It “looks set to become another celebrated icon of human evolution,” joining the ranks of other high-profile hominid findings, Fred Spoor of the Natural History Museum of London wrote in a commentary accompanying the studies.

“Toumai” (of the species Sahelanthropus tchadensis) is around 7 million years old and is considered by some paleontologists to be the first representative of the human lineage. It was discovered in Chad in 2001.

Ardi (for Ardipithecus ramidus, another species of hominid) was found in Ethiopia in 1994 and is believed to be around 4.5 million years old.

And Lucy, the famous Australopithecus afarensis, was discovered in Ethiopia in 1974 and is 3.2 million years old.

Australopithecus afarensis is one of the longest-lived and most studied early human species.

The new skull, MRD, belongs to the species Australopithecus anamensis.

Discovered in February 2016 at the site of Woranso-Mille, just 55 kilometres (34 miles) from where Lucy was found in the Afar region of northeastern Ethiopia, MRD offers “the first glimpse of the face of Lucy’s ancestor,” according to a statement announcing the finding.

Other lesser-known Australopithecus fossils date back at least 3.9 million years, but they featured only jaws and teeth. Without the skull, scientists’ understanding of the evolution of these extinct hominids has remained limited.

-‘Dream come true’-

The finding challenges a previously held belief about how humans evolved.

“We thought A. anamensis (MRD) was gradually turning into A. afarensis (Lucy) over time,” said Stephanie Melillo of the Max Planck Institute for Evolutionary Anthropology in Germany, a co-author of the Nature studies.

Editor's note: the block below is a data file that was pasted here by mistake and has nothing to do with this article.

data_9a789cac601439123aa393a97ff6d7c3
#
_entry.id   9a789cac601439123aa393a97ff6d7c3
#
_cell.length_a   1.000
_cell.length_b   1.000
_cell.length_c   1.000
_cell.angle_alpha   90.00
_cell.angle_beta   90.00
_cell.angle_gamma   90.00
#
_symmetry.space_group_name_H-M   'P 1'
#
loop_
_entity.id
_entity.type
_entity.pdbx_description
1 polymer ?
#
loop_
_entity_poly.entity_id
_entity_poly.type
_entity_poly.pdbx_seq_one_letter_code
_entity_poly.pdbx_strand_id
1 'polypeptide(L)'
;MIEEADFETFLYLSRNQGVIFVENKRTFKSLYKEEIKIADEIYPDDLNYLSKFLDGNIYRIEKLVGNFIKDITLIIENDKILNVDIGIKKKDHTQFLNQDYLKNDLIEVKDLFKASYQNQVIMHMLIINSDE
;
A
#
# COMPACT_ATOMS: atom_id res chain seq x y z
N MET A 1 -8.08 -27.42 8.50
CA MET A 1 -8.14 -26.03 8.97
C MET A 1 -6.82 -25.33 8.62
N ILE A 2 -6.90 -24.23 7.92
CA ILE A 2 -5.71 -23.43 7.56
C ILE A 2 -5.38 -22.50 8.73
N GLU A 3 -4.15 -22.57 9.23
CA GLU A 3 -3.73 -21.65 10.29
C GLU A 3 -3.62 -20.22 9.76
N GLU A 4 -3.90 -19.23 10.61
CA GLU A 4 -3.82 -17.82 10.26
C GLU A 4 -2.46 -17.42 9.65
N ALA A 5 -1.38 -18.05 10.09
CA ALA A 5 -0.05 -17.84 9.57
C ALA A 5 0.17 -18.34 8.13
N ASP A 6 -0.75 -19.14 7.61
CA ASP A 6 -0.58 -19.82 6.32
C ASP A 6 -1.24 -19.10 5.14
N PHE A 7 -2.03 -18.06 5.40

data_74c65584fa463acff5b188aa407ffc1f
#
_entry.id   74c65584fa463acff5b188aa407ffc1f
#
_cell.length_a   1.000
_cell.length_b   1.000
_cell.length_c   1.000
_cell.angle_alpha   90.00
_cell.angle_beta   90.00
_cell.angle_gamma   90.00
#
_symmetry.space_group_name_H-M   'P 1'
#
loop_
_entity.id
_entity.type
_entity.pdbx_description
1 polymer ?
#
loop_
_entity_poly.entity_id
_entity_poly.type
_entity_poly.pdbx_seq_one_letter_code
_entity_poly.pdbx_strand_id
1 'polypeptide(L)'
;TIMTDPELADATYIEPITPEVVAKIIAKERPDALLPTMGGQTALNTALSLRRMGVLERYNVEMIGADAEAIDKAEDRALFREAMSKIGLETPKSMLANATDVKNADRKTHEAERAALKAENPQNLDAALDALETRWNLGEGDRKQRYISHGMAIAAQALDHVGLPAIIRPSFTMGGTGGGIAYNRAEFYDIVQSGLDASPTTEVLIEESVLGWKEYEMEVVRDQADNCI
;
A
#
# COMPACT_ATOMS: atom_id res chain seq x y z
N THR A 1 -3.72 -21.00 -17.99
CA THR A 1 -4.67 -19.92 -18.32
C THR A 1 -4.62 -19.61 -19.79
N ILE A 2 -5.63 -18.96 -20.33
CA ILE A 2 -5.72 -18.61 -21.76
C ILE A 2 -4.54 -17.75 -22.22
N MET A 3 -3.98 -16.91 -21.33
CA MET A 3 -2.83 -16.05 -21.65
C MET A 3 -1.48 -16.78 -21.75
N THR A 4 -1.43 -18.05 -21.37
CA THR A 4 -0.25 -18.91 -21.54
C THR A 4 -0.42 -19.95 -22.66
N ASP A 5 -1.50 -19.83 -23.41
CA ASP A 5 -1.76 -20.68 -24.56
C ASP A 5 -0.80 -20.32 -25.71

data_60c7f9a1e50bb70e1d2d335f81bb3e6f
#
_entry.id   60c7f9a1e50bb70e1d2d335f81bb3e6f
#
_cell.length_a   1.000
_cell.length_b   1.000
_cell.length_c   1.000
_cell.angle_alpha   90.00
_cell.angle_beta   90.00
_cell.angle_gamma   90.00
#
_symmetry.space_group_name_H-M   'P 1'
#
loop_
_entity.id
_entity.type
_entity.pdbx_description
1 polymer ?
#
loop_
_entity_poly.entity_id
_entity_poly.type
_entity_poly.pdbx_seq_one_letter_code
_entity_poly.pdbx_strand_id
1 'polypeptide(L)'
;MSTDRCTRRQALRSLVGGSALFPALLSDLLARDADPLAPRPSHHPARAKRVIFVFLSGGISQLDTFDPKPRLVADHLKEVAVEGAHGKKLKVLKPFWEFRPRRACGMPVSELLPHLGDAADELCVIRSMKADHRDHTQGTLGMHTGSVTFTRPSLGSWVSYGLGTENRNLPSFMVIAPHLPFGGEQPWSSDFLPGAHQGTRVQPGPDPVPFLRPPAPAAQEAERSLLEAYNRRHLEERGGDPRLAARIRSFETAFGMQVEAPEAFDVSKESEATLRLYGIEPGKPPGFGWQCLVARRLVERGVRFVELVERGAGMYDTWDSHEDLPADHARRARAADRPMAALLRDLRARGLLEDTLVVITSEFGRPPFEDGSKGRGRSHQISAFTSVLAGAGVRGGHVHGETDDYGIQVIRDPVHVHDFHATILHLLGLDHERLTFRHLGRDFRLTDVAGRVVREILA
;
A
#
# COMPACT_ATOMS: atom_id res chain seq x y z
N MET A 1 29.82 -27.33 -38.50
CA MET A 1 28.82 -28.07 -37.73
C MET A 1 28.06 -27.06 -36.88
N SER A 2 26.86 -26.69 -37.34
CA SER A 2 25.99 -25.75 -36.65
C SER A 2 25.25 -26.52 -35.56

But MRD reveals that the two species co-existed for about 100,000 years, the scientists said.

“This is a game changer in our understanding of human evolution during the Pliocene,” Haile-Selassie said.

Melillo agreed, saying it also raised new questions like whether the species competed for space or food.

Though small, the skull has been determined to be that of an adult. Facial reconstructions show a hominid with cheekbones projected forward, a prominent jaw, a flat nose and a narrow forehead.

To the researchers’ surprise, the skull represents a mixture of characteristics of Sahelanthropus like “Toumai” and Ardipithecus like “Ardi” as well as more recent species.

“Until now, there was a big gap between the oldest human ancestors, which are about 6 million years old, and species like ‘Lucy’, which are two to three million years old,” said Melillo. But MRD “links the morphological space between these two groups,” she added.

At a press conference in Addis Ababa on Wednesday, Haile-Selassie described how Ali Bereino, a “local guy” from Afar, found the jaw of MRD and immediately brought it to Haile-Selassie’s attention.

The cranium was soon found nearby, and workers spent days sifting through earth that was “1 percent dirt and 99 percent goat poop”, Haile-Selassie said.

“People were not disgusted by it… but some of them of course had to cover their faces because the smell was so bad,” he said.

It was a small price to pay for the discovery of such a complete specimen, he said.

“I did not believe my eyes when I saw the rest of the skull,” recalled Haile-Selassie, who described the discovery as “a eureka moment and a dream come true”.

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« Reply #3394 on: Aug 29, 2019, 03:27 AM »

Trump wants to open the world’s largest remaining temperate rainforest to corporate exploitation